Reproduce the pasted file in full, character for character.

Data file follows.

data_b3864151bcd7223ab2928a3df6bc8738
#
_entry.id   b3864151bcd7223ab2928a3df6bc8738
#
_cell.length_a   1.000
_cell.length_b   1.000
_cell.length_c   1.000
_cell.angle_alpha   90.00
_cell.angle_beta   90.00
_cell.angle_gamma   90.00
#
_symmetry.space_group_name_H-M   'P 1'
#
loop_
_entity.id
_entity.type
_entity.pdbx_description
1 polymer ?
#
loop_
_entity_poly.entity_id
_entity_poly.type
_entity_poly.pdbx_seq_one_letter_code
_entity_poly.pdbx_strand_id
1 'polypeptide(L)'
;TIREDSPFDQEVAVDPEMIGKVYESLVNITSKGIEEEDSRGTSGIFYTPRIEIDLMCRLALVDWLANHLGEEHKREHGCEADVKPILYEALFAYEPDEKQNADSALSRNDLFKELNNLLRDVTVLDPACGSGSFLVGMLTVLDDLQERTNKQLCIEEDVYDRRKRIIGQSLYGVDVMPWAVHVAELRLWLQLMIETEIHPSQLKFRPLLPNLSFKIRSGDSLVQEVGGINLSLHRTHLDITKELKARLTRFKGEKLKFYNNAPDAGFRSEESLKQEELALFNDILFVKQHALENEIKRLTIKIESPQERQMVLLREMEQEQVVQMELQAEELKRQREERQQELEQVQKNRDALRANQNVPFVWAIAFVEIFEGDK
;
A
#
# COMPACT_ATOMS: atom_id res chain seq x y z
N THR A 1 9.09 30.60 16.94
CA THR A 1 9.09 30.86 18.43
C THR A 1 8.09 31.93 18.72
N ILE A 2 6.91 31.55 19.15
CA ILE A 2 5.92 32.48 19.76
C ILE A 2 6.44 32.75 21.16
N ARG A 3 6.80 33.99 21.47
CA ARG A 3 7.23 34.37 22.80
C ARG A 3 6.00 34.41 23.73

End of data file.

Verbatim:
data_b3864151bcd7223ab2928a3df6bc8738
#
_entry.id   b3864151bcd7223ab2928a3df6bc8738
#
_cell.length_a   1.000
_cell.length_b   1.000
_cell.length_c   1.000
_cell.angle_alpha   90.00
_cell.angle_beta   90.00
_cell.angle_gamma   90.00
#
_symmetry.space_group_name_H-M   'P 1'
#
loop_
_entity.id
_entity.type
_entity.pdbx_description
1 polymer ?
#
loop_
_entity_poly.entity_id
_entity_poly.type
_entity_poly.pdbx_seq_one_letter_code
_entity_poly.pdbx_strand_id
1 'polypeptide(L)'
;TIREDSPFDQEVAVDPEMIGKVYESLVNITSKGIEEEDSRGTSGIFYTPRIEIDLMCRLALVDWLANHLGEEHKREHGCEADVKPILYEALFAYEPDEKQNADSALSRNDLFKELNNLLRDVTVLDPACGSGSFLVGMLTVLDDLQERTNKQLCIEEDVYDRRKRIIGQSLYGVDVMPWAVHVAELRLWLQLMIETEIHPSQLKFRPLLPNLSFKIRSGDSLVQEVGGINLSLHRTHLDITKELKARLTRFKGEKLKFYNNAPDAGFRSEESLKQEELALFNDILFVKQHALENEIKRLTIKIESPQERQMVLLREMEQEQVVQMELQAEELKRQREERQQELEQVQKNRDALRANQNVPFVWAIAFVEIFEGDK
;
A
#
# COMPACT_ATOMS: atom_id res chain seq x y z
N THR A 1 9.09 30.60 16.94
CA THR A 1 9.09 30.86 18.43
C THR A 1 8.09 31.93 18.72
N ILE A 2 6.91 31.55 19.15
CA ILE A 2 5.92 32.48 19.76
C ILE A 2 6.44 32.75 21.16
N ARG A 3 6.80 33.99 21.47
CA ARG A 3 7.23 34.37 22.80
C ARG A 3 6.00 34.41 23.73